My years at UNC-CH taught me a number of important life lessons. First, I learned never to waiver from my professional or personal philosophy, no matter the pressures to do so. Second, if you make up your mind to make things happen for yourself and believe in yourself and work hard, things will break your way. This reality was underscored for me when, against considerable odds, I achieved tenure--early! Third, I discovered that sometimes your accolades do not come from your home institution and that you need an external support network. I developed such a network of counselor educator friends and associates. My involvement with these individuals in professional counseling activities is what gave me my support, recognition, and validation. I developed friendships with many fellow counselor educators that continue to this day.

In 1987, I accepted the position as director of the Counselor Education program at the University of Virginia (UVA). I consider my years at UVA to be the most prolific period of my career. I published two of my major scholarly works there. The first, Multicultural Issues in Counseling: New Approaches to Diversity, is now in its fourth edition and is one of ACA's [American Counseling Association's] best selling books. I donated the royalties from this book to the ACA Foundation to provide financial support for counseling graduate students who demonstrate a commitment to multicultural and diversity issues in their work. The second book, Saving the Native Son: Empowerment Strategies for Young Black Males, has been a best seller among mental health professionals and has been used as a source by youth workers in a number of foreign countries.

My years at Virginia were my most active in terms of professional leadership. In 1988-89, I served as president of the Association for Multicultural Counseling and Development [AMCD]. I also served for 6 years as the editor of the Journal of Multicultural Counseling and Development. My leadership positions with AMCD provided me with opportunities to interact with leaders throughout the counseling profession.

It was during my time at UVA that I began my involvement with counseling on an international level. I was on the planning committee for AACD's [American Association for Counseling and Development's] first bilateral conference held in London in conjunction with the British Association for Counselling [BAC]. As a result of this conference, I developed friendships with members of BAC, became one of its members, attended its annual training conference, and over time became actively involved in its professional development activities. I presented workshops at BAC annual training conferences, served several times as a keynote speaker, and was actively involved in the BAC division that dealt with multicultural issues. In 1999, I was made a fellow of BAC (then the British Association for Counselling and Psychotherapy), the first and only American to be awarded this honor.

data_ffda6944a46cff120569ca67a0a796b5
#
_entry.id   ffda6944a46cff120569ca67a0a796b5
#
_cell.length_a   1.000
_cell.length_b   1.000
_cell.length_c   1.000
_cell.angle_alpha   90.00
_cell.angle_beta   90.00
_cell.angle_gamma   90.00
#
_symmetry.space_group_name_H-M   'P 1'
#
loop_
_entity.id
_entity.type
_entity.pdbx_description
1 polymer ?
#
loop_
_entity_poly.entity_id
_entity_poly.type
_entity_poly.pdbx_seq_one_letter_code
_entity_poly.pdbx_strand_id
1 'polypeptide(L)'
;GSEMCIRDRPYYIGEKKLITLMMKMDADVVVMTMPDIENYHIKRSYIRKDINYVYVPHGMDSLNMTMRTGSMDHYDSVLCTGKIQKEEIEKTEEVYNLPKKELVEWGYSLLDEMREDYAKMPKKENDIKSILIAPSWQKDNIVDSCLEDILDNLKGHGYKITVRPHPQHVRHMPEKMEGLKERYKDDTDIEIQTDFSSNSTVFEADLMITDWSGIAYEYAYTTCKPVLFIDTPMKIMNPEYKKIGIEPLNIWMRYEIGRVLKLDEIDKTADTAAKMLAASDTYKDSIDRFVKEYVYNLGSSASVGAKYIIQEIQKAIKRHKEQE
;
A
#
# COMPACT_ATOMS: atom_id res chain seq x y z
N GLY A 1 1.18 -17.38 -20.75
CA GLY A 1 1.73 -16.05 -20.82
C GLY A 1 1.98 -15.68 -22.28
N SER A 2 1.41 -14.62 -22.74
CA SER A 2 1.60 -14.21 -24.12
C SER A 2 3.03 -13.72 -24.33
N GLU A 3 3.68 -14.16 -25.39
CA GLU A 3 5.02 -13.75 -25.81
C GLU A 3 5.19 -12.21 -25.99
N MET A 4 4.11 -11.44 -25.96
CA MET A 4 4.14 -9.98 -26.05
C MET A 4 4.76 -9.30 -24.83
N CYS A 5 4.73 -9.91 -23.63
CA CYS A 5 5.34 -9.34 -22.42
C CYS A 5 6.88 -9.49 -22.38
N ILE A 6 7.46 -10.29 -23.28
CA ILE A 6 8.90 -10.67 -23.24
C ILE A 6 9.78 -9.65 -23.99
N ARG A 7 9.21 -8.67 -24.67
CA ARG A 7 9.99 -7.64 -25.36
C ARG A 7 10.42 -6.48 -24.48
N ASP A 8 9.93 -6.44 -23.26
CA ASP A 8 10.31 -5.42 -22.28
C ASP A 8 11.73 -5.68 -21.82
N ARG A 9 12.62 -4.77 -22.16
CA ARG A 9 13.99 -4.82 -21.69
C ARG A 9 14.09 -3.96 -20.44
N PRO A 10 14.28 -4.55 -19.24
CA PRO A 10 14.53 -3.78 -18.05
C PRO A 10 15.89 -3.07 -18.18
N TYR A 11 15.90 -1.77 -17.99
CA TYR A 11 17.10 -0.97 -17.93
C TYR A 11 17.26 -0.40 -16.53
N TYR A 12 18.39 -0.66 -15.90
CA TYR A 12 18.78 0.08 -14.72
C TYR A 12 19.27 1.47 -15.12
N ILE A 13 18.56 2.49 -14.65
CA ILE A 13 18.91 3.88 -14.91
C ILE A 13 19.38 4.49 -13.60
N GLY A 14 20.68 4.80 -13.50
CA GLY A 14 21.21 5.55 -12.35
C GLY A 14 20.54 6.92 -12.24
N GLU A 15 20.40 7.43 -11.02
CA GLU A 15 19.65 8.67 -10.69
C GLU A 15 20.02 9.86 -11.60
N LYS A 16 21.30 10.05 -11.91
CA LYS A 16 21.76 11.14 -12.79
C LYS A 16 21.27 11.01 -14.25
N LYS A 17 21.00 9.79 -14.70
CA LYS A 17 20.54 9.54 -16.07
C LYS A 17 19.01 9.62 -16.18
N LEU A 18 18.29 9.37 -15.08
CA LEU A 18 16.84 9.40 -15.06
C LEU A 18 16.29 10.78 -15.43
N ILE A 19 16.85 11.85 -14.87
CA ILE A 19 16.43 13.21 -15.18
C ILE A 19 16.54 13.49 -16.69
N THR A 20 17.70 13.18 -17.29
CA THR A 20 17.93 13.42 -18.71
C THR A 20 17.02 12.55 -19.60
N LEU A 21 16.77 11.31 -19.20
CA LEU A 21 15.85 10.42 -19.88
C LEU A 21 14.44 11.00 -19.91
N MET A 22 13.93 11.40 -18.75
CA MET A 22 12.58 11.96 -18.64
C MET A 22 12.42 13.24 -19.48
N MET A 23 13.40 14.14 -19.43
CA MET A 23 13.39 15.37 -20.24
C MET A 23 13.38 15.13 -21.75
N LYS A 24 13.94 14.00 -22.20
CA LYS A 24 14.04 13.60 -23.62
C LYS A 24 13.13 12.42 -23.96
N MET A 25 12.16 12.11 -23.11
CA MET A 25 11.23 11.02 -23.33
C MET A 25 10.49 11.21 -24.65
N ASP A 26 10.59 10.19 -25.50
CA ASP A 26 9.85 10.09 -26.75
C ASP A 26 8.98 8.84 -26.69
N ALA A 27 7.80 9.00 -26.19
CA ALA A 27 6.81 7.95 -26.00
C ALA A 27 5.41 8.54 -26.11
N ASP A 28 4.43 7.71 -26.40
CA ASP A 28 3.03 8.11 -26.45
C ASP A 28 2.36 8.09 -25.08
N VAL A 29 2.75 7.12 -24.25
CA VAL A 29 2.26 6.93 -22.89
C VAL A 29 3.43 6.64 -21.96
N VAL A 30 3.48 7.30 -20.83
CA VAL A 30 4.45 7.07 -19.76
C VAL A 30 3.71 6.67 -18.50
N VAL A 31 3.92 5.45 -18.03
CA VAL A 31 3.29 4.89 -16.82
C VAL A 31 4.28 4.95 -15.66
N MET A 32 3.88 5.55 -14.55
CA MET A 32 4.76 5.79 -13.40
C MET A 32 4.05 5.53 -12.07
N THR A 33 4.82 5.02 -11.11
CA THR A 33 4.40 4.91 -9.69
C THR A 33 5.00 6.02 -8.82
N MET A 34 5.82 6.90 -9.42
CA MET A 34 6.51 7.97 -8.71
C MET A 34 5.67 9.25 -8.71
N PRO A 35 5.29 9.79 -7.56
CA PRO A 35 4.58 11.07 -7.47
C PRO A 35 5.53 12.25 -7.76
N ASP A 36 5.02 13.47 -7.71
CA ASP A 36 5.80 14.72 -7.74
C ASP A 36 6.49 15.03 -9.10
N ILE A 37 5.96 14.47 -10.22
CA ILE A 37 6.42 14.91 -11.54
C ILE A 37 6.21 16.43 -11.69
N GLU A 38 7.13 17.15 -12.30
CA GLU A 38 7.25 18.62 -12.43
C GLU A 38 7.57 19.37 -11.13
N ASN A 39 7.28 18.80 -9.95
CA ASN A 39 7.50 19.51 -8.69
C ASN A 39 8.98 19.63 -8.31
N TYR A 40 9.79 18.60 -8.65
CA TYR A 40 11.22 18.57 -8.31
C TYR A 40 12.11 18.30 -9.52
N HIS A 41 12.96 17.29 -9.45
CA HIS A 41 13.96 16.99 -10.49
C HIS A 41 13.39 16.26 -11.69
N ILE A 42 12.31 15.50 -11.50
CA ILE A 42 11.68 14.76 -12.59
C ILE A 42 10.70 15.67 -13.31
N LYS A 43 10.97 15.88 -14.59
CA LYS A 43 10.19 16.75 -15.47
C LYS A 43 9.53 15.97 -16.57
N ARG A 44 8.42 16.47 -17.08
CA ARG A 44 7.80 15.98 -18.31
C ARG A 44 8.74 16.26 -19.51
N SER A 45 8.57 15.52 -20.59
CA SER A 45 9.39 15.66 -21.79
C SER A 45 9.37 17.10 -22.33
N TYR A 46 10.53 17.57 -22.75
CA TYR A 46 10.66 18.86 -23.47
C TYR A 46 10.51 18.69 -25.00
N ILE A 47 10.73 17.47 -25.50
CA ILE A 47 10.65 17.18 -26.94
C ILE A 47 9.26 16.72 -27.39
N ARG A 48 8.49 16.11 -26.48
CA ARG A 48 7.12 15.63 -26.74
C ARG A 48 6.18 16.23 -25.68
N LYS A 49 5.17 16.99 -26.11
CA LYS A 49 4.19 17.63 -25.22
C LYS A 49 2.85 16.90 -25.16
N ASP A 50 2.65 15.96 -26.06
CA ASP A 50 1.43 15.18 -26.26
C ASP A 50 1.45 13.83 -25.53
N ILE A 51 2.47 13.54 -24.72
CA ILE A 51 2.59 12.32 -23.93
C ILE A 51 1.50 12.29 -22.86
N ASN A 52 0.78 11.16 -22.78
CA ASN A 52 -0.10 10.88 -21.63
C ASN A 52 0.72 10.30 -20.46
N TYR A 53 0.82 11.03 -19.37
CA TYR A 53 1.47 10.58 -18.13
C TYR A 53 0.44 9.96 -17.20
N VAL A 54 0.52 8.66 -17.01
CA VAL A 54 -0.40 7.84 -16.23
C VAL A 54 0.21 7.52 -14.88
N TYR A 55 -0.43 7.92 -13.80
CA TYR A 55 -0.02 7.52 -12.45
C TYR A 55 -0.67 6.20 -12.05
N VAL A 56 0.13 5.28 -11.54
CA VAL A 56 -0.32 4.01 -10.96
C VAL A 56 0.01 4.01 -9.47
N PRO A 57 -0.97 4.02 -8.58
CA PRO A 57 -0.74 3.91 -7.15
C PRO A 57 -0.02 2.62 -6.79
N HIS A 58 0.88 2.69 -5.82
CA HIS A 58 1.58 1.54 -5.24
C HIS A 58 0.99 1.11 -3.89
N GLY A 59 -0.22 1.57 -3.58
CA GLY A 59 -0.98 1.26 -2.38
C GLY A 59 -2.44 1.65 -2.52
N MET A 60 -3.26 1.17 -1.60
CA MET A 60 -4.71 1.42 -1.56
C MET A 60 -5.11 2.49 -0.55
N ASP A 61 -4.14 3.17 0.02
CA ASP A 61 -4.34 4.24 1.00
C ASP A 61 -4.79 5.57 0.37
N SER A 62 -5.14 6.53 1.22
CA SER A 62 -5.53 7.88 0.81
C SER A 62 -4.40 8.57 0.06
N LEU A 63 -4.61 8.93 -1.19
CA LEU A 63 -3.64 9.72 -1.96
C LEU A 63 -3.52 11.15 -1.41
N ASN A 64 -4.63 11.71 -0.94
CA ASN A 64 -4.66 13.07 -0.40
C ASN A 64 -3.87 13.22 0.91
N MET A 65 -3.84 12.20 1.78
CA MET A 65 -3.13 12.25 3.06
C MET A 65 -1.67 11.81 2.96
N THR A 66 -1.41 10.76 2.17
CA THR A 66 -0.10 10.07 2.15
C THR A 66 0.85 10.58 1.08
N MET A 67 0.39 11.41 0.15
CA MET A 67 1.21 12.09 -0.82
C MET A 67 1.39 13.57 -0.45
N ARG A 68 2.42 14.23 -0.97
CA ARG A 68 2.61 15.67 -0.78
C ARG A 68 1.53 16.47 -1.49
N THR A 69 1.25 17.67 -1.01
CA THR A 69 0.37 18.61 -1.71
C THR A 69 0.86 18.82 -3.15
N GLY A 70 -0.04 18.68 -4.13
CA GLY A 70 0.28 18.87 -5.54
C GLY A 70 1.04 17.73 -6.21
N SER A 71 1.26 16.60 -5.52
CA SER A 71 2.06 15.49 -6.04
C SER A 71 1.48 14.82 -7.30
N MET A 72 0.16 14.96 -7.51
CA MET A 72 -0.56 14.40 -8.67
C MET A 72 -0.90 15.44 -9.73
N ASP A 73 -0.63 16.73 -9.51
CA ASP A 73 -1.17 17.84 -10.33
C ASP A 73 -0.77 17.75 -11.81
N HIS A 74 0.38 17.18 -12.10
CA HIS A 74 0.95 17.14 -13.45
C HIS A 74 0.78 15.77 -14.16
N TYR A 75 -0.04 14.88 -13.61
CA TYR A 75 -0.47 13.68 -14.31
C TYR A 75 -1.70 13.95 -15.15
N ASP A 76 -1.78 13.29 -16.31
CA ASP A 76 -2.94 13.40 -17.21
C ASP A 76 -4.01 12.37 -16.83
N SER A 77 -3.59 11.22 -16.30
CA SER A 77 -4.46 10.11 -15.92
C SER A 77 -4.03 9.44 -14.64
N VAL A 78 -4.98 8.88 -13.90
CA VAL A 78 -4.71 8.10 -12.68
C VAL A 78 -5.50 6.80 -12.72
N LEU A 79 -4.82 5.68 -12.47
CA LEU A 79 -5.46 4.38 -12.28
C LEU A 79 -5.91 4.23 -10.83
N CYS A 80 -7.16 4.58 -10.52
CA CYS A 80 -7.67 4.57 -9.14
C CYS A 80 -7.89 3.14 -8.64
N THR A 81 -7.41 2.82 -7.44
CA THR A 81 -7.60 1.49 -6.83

In addition to my involvement with the BAC, I became actively involved in the professional activities of the International Roundtable for the Advancement of Counselling [IRTAC]. I presented at IRTAC conferences throughout the 1990s and was the association's secretary. Beginning in 1995, I served as the association's nongovernmental representative to the United Nations, which gave me the opportunity to promote counseling internationally.

During the late 1980s and into the early 1990s, I was offered a number of leadership positions within AACD/ACA that took me beyond the limits of multicultural counseling. I also served on the CACREP [Council for Accreditation of Counseling and Related Educational Programs] Board of Directors and chaired the ACA Council of Journal Editors. In addition, I served on the editorial boards of the Journal of Counseling & Development and The Career Development Quarterly.

In 1995, I was elected president of Chi Sigma Iota, the International Counseling Honor Society. In that role, I particularly enjoyed speaking to the next generation of professional counselors about what was important to me with respect to leadership in counseling. In 1997, I was honored to be one of the inaugural members to be inducted into the Chi Sigma Iota Academy of Leaders for Excellence. The capstone experience of my UVA years was being elected president of the American Counseling Association in 1997-98.

During my years at UVA as my professional stature and visibility rose, I found greater opportunities to become a mentor, assisting young scholars and graduate students both at the university and beyond. For these students and young professionals, I was perceived as a mentor, parent figure, confessor, and advocate--an experience which caused me to reflect on how powerful Al Pasteur's influence had been, as I was now passing on his wisdom and insights to a new generation.